I’ve spent most of this week immersed in Shakespeare. The group I’m teaching is just coming to the end of a sequence of sessions on King Lear, one of my favourite plays. We’ve been looking at the production history and as you might imagine there have been more than a few stagings to consider. However, there have been a couple of periods when it has been absent from the stage. In 1810 it was banned because it was thought that audiences would draw a parallel between Lear’s madness and that of George III. When the King died in 1820 producers fell over themselves to be the first to stage it again. Then, it fell out of favour at the turn of the nineteenth/twentieth centuries after Henry Irving flopped in the part. I find it fascinating that one man could so dominate the theatre scene that his failure in a role could see it ignored for eighteen years. Presumably there had to be something wrong with the play itself if Irving was unable to rise to its demands.
Of course, for most of the period between 1681 and the middle of the nineteenth century it wasn’t so much Shakespeare’s version of the Lear story that was staged as the adaptation made by Nahum Tate, probably the most well-known of the many ‘re-writes’ of Shakespeare’s play’s that graced eighteenth and nineteenth century theatres. Among many other changes Tate is best known for his alteration of the ending. In his version both Lear and Cordelia live, Cordelia marries Edgar and they rule in her father’s stead. Lear, Kent and Gloucester go off and live in ‘a cool cell’. I take it that is a reference to the temperature rather than an indication that they were having a rave up every night.
So, I have enjoyed teaching King Lear. However, my other contact with the Bard this week has been via the material I’ve been asked to tackle for the first week of an on-line course which for the opening fortnight is concentrating on one of my least favourite plays, Macbeth. I have a theory about Macbeth. I don’t think we have all the play as Shakespeare wrote it. It is much shorter than any of the other tragedies, in fact I’ve seen it played without an interval in just over two hours. The only text we have is that which is in the First Folio and I suspect that all Heminges and Condell had to work with was what we would call a prompt copy, cut down to fit ‘the two hour traffic of our stage’. By-laws meant that performances had to be over by a certain time and a four hour version of Shakespeare’s latest opus just wasn’t going to cut it. This, I think, is the reason that Macbeth as a character is so hard to make work psychologically. He’s lost a lot of the stages in his downward spiral. What Burbage thought of having his part slashed like that, goodness only knows. Certainly, although I must have seen upwards of a dozen productions, I have only seen one that I thought successful; that was Trevor Nunn’s staging with Ian McKellen and Judi Dench and that only worked when it was in the confined area of The Other Place where a sense of claustrophobic evil could be built up. Moved into the Main House it lost all its power. So, I have been ploughing my way through the play this week and trying, without much success, to drum up some enthusiasm for the on-line discussion that is part of the course. Fortunately, the other plays involved are all favourites: Twelfth Night, Henry V, Measure for Measure and The Winter’s Tale.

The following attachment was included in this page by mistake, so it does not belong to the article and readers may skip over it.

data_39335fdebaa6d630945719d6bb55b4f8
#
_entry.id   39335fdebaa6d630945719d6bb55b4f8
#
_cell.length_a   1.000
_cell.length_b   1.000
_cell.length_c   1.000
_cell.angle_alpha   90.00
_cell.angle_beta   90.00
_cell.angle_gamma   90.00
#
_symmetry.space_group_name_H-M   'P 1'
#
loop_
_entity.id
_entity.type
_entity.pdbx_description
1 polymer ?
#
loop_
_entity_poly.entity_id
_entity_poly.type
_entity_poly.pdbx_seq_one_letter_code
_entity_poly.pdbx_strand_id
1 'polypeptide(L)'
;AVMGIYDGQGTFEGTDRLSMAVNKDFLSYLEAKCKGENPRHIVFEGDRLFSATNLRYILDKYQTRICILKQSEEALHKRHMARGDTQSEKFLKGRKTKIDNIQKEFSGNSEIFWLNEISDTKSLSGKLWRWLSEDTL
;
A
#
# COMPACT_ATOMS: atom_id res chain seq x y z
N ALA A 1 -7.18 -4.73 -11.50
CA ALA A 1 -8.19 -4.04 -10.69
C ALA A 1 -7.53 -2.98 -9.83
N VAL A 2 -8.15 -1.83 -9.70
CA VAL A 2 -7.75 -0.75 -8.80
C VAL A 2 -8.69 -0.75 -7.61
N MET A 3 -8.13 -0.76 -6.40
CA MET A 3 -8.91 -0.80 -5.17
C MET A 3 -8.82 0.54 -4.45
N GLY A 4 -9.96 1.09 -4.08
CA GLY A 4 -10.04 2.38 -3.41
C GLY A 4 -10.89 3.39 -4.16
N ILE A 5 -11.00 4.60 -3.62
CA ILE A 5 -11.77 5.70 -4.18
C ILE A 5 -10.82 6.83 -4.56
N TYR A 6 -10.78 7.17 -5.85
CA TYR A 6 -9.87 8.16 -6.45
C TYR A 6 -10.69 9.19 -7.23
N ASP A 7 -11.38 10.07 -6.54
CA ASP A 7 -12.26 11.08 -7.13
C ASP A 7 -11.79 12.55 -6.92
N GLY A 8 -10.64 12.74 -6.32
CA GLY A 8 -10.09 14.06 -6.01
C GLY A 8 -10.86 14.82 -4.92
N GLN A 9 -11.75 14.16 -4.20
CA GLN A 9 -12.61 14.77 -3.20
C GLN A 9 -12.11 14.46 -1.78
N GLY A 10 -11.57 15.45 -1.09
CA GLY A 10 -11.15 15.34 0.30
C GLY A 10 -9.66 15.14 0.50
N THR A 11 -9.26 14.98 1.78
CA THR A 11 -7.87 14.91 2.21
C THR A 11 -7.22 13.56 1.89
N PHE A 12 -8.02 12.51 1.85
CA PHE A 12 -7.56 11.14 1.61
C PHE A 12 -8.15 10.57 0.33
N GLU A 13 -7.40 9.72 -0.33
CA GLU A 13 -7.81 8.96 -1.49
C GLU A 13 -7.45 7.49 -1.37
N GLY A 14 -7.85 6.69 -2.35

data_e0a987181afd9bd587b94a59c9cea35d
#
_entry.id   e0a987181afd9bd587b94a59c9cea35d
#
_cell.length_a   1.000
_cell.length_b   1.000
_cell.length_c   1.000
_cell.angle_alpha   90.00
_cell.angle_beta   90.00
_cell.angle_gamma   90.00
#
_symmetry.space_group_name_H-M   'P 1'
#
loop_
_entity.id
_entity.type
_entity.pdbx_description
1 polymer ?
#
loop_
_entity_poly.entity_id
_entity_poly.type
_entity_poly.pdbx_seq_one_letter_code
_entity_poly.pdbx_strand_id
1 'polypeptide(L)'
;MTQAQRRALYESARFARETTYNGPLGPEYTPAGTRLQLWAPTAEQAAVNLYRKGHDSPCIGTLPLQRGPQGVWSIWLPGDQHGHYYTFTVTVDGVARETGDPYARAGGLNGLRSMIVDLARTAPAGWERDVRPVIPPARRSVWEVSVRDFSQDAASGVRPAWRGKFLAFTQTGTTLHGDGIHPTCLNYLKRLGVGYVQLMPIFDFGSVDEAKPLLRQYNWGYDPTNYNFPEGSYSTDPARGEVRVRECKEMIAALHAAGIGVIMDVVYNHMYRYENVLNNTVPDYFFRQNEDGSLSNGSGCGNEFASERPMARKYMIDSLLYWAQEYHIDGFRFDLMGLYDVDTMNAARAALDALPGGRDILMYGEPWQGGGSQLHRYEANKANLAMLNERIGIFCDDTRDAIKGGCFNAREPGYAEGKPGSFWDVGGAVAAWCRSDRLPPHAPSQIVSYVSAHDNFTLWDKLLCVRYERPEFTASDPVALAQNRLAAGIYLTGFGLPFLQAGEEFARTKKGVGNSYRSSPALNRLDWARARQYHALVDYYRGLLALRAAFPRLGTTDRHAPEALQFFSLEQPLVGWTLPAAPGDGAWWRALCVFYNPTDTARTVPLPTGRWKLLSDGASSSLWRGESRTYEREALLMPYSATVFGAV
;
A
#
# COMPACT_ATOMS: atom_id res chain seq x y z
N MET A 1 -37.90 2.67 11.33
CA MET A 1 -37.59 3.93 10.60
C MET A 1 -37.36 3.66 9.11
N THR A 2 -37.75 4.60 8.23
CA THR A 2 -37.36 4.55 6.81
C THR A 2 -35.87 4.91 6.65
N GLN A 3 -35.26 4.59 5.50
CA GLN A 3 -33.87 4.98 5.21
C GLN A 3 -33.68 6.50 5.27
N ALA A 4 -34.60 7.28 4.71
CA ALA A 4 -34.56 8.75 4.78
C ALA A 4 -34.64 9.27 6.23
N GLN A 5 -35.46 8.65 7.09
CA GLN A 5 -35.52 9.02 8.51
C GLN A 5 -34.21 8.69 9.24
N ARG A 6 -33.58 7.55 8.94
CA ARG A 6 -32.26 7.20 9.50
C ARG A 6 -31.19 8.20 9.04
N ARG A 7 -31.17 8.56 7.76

All this Bardolodry has severely cut into my reading time and so the only book that I’ve completed has been Olivia Isaac-Henry’s Someone You Know, which I reviewed earlier in the week. I’m not a thriller reader at the best of times and I don’t think that this is the best of times. The thriller is the ‘in’ genre at the moment and as a result I rather think publishers are taking on board novels that they might otherwise have had second thoughts about. While Someone You Know is not by any means a bad book, I’m not sure it would have stuck out enough to attract attention if there weren’t a demand for this type of novel and to be honest I wouldn’t have finished it if I hadn’t had a personal connection to the author. I am not looking forward to my next meeting with one of the book’s dedicatees.
I do like police procedurals’ however and the more so when they are as well written as those by James Oswald. I’ve just started the ninth in his Edinburgh series, Cold As The Grave and once I’ve whipped round everyone else’s blogs to see what they are up to I’m going to spend the rest of this wild Sunday curled up in my chair and being suitable scared by the wicked Jane Louise Dee who is back in harness again proving that unfortunately real evil is unlikely ever to be completely defeated. I wonder if she was one of the original wyrd sisters?
Then it’s back to Shakespeare, not only for another week of Macbeth but also for a dose of The Tempest via Margaret Atwood’s Hagseed, her retelling of the play for the Hogarth series. This is my next book group choice and if I’m honest, not one I’m looking forward to. I have a fundamental problem with trying to rewrite Shakespeare in this way and although I know that this is reckoned to be the best of those so far published I am still very uneasy about the project. I’m also not really a great fan of Atwood. Oh well, maybe this will be the book that will convince me I am wrong about both Hogarth’s endeavours and the author. Or maybe not!